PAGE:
TEDxFindhorn Saturday 1st October 2016 7.30pm

We are proud to announce the third in the series of TEDxFindhorn talks held in the Universal Hall, Findhorn Foundation. TEDx events are locally organised TED events, which have become world-renowned as the place to share inspiring ideas, heart-warming stories and exciting innovations.

Please be aware that in order to attend this event, you will first need to register online at tedxfindhorn.eventbrite.co.uk. It is free to register. The reason for this is that in order to comply with TED rules, we need to get the email address of everyone attending, so that TED can send a satisfaction survey to them after the event.

You don’t need to print out your ticket. It will be enough to say to the ushers on the door that you have registered online. If you do not do this, you will need to fill in a form on the door.

 

We have an exciting line up of 4 inspirational speakers:

 

TEDxFindhorn - Lisette SchuitemakerLisette Schuitemaker: How awareness of the birth order blindspot can help even Hillary

In our professional lives we hardly ever share where we come from, what family we grew up in and what our place in this constellation was. When we exchange our life stories, even if only for five minutes, we begin to see each other in context. The pervasive ‘birth order blindness’ is part of why eldest daughter Hillary systematically underestimates Donald, fourth of the five Trump children. You will see.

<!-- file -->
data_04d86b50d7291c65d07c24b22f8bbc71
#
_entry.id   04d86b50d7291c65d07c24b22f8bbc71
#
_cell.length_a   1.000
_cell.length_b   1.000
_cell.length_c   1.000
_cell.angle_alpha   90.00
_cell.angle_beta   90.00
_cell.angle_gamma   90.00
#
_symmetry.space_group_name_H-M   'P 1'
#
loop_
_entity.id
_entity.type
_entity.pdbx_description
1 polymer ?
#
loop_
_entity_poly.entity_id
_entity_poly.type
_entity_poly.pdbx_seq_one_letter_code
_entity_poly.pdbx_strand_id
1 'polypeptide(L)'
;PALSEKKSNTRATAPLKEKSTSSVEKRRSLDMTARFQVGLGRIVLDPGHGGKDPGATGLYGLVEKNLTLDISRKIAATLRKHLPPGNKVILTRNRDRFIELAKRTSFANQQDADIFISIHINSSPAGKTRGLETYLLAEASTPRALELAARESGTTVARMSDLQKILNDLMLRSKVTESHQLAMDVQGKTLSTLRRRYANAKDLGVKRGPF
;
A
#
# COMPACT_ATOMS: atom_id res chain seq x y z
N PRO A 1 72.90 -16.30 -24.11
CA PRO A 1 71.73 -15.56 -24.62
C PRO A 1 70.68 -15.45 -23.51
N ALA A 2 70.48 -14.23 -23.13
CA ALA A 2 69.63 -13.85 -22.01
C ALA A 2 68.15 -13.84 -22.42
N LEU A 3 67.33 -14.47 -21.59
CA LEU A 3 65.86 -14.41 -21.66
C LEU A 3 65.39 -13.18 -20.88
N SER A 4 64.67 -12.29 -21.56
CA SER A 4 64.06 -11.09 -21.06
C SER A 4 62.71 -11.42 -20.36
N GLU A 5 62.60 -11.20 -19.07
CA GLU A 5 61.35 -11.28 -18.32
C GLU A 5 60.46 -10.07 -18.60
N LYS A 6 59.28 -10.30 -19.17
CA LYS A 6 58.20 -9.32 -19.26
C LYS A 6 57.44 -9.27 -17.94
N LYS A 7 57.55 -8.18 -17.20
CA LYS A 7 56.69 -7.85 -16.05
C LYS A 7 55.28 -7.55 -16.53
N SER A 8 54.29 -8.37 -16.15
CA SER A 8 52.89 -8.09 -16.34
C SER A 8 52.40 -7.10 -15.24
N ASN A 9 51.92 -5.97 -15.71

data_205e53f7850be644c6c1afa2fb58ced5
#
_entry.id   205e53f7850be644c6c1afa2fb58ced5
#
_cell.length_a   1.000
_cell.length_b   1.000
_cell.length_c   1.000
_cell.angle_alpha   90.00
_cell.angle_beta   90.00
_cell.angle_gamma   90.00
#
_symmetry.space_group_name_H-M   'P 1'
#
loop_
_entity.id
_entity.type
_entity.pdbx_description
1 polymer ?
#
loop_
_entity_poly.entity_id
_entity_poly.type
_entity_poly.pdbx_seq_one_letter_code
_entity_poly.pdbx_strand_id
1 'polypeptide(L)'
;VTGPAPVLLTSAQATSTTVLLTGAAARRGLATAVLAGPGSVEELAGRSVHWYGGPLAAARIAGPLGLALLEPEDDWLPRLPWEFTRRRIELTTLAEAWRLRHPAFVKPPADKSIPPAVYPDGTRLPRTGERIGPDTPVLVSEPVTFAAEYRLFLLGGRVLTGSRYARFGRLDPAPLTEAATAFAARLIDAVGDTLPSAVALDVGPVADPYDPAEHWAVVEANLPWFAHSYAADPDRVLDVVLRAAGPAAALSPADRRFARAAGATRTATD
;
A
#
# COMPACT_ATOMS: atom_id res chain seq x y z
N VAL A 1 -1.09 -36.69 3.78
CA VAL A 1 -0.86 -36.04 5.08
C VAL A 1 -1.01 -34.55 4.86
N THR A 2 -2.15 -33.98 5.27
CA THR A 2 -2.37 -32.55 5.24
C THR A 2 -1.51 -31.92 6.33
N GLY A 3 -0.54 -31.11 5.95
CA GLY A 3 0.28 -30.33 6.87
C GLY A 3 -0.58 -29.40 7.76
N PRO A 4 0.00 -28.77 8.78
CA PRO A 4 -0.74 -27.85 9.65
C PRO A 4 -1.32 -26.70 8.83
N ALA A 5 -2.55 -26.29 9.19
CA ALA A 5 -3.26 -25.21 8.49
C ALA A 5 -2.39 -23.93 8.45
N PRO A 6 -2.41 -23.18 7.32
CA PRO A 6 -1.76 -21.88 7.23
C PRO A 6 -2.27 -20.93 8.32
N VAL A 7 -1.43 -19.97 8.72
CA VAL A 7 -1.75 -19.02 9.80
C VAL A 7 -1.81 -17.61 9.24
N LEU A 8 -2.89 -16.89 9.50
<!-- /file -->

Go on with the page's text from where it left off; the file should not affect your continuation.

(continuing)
Bio: Lisette Schuitemaker has had a varied career in communications and initiatives for a better world, and now serves as chair of the Findhorn Foundation. As an author, she has immersed herself in the effects of the family birth order, concentrating on her own spot: the eldest daughter.

 

 

 

cameron-4Cameron Taylor: On the Trail of the Real Macbeth

William Shakespeare’s tragic drama Macbeth is one of the best known works of literature in the world, and the character Macbeth is the archetypal anti-hero. When, in Act Three, Banquo asks Macbeth how far it is to Forres, few of the audience know that Forres is a real place and Macbeth a real – and profoundly misunderstood – man. Cameron will introduce you to the real Macbeth and explore the reasons for the differences between fact and fiction.

Bio: Born in Orkney, ‘beside the oceans of time’ as the late George Mackay Brown so lyrically put it, Cameron Taylor is a writer, historian and consultant. His work on transmedia storytelling led him into a journey of discovery on the trail of the real Macbeth leading to a book, a documentary and almost to his arrest.

 

 

 

search-1May East: The Edge Effect… reflections on how to postpone the end of the world